A California bankruptcy court recently confirmed a violation of the Bankruptcy Code’s discharge injunction, but chose not to sanction the party at fault. The case, In re Torres, presented the issue of whether a debt collector violates the discharge injunction of the Bankruptcy Code and whether the violation should result in sanction.
The Discharge Injunction
Filing for bankruptcy can be an important tool for those looking to escape the crushing and sometimes relentless pressure of mounting debts. Within the Federal Bankruptcy Code are many options for eliminating debts, restructuring debts, and dealing with debt in a way that provides relief to the debtor.
Bankruptcy relief would not be effective, however, if after the proceedings were finished creditors could resume collection efforts. Even if such efforts were hollow, there are many who would need to be protected from the efforts of aggressive collectors seeking to obtain money from a former creditor.
That protection is found in the Bankruptcy Code and is knowns as the discharge injunction. This is a legal term, but its name explains what it is. After a bankruptcy is completed this is known as discharging debts (or reducing debts depending on the chapter used). Once debts are discharged former collectors a prohibited from collecting on former debts.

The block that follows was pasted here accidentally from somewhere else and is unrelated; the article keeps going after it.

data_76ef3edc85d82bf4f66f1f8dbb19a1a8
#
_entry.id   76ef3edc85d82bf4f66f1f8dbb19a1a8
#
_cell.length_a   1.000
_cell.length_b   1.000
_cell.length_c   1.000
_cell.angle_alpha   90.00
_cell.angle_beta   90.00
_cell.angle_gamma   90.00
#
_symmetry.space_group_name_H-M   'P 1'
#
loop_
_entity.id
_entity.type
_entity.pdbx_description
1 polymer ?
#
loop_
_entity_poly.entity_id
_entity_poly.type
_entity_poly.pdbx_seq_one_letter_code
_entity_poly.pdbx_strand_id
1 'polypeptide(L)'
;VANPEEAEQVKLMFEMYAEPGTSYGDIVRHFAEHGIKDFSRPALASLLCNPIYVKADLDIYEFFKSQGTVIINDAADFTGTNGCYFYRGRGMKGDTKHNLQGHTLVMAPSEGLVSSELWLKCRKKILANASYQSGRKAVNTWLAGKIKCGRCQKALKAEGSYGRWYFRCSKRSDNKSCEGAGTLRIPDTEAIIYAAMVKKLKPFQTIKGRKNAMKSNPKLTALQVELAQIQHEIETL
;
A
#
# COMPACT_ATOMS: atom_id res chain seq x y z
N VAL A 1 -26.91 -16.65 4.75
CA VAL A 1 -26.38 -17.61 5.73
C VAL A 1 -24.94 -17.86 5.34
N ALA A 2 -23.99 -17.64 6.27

When a court prohibits an action, under legal terms it is known as an injunction. That is why the primary protection for those completing bankruptcy is known as discharge injunction. Violating an injunction can bring severe penalties from a court. Anytime someone goes against a court order they are subject to contempt of court sanctions.
Results of This Case
What happened in this case was an interesting twist on discharge injunctions. In this case, the dispute was over whether a debt holder could continue a case against the former business of an owner operator who declared bankruptcy. The reason it was important to decide was because the original lawsuit against the business also contained allegations of alter ego liability.
Alter ego liability is a legal doctrine which holds certain business owners liable for the debts of the company. Liability only attaches if it can be shown there was no effective difference between a company and owner for purposes of debts, money management, and so forth. In these cases a judgement against a company will be collectible against the owner, and the reverse can be true in other cases.
In this case the original complaint owner did not dismiss the charges of alter ego liability against the owner of the company. As a result the court found that the discharge injunction had been violated, and ordered the lawsuit be dismissed against the former owner for liability.
Relief in California With Bankruptcy
This case illustrates the wide reaching impact of a successful bankruptcy. But it also illustrates how important it is for anyone considering bankruptcy as an option to have qualified bankruptcy legal counsel. Contact us today.
(image courtesy of Aidan Bartos)